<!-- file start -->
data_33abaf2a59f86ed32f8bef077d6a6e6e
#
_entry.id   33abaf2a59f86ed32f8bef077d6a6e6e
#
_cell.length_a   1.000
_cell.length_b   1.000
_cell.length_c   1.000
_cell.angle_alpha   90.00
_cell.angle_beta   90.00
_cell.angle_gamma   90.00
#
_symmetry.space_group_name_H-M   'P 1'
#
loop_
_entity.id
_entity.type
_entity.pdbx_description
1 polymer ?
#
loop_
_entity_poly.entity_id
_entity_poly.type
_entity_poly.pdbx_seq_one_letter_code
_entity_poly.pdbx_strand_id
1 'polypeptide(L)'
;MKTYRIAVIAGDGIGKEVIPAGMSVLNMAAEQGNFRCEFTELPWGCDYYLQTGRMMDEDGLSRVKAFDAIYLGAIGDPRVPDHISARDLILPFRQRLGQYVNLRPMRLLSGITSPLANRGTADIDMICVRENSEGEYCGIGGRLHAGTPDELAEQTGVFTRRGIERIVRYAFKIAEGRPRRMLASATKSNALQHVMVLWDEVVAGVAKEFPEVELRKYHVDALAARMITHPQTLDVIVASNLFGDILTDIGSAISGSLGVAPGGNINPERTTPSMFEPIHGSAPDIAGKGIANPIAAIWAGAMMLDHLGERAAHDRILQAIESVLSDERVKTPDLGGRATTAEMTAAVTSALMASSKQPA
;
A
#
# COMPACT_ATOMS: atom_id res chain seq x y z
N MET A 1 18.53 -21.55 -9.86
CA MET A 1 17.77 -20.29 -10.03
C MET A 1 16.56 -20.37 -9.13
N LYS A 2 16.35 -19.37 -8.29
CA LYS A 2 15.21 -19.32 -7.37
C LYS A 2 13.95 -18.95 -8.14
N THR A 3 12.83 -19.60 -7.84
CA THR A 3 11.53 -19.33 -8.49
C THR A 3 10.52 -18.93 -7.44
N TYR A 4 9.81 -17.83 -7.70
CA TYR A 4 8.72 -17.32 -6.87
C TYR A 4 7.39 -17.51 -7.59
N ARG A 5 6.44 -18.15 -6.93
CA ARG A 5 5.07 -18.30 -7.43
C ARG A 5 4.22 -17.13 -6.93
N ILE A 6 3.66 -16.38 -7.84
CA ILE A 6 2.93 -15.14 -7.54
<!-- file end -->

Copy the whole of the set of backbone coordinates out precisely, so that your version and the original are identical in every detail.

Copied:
data_33abaf2a59f86ed32f8bef077d6a6e6e
#
_entry.id   33abaf2a59f86ed32f8bef077d6a6e6e
#
_cell.length_a   1.000
_cell.length_b   1.000
_cell.length_c   1.000
_cell.angle_alpha   90.00
_cell.angle_beta   90.00
_cell.angle_gamma   90.00
#
_symmetry.space_group_name_H-M   'P 1'
#
loop_
_entity.id
_entity.type
_entity.pdbx_description
1 polymer ?
#
loop_
_entity_poly.entity_id
_entity_poly.type
_entity_poly.pdbx_seq_one_letter_code
_entity_poly.pdbx_strand_id
1 'polypeptide(L)'
;MKTYRIAVIAGDGIGKEVIPAGMSVLNMAAEQGNFRCEFTELPWGCDYYLQTGRMMDEDGLSRVKAFDAIYLGAIGDPRVPDHISARDLILPFRQRLGQYVNLRPMRLLSGITSPLANRGTADIDMICVRENSEGEYCGIGGRLHAGTPDELAEQTGVFTRRGIERIVRYAFKIAEGRPRRMLASATKSNALQHVMVLWDEVVAGVAKEFPEVELRKYHVDALAARMITHPQTLDVIVASNLFGDILTDIGSAISGSLGVAPGGNINPERTTPSMFEPIHGSAPDIAGKGIANPIAAIWAGAMMLDHLGERAAHDRILQAIESVLSDERVKTPDLGGRATTAEMTAAVTSALMASSKQPA
;
A
#
# COMPACT_ATOMS: atom_id res chain seq x y z
N MET A 1 18.53 -21.55 -9.86
CA MET A 1 17.77 -20.29 -10.03
C MET A 1 16.56 -20.37 -9.13
N LYS A 2 16.35 -19.37 -8.29
CA LYS A 2 15.21 -19.32 -7.37
C LYS A 2 13.95 -18.95 -8.14
N THR A 3 12.83 -19.60 -7.84
CA THR A 3 11.53 -19.33 -8.49
C THR A 3 10.52 -18.93 -7.44
N TYR A 4 9.81 -17.83 -7.70
CA TYR A 4 8.72 -17.32 -6.87
C TYR A 4 7.39 -17.51 -7.59
N ARG A 5 6.44 -18.15 -6.93
CA ARG A 5 5.07 -18.30 -7.43
C ARG A 5 4.22 -17.13 -6.93
N ILE A 6 3.66 -16.38 -7.84
CA ILE A 6 2.93 -15.14 -7.54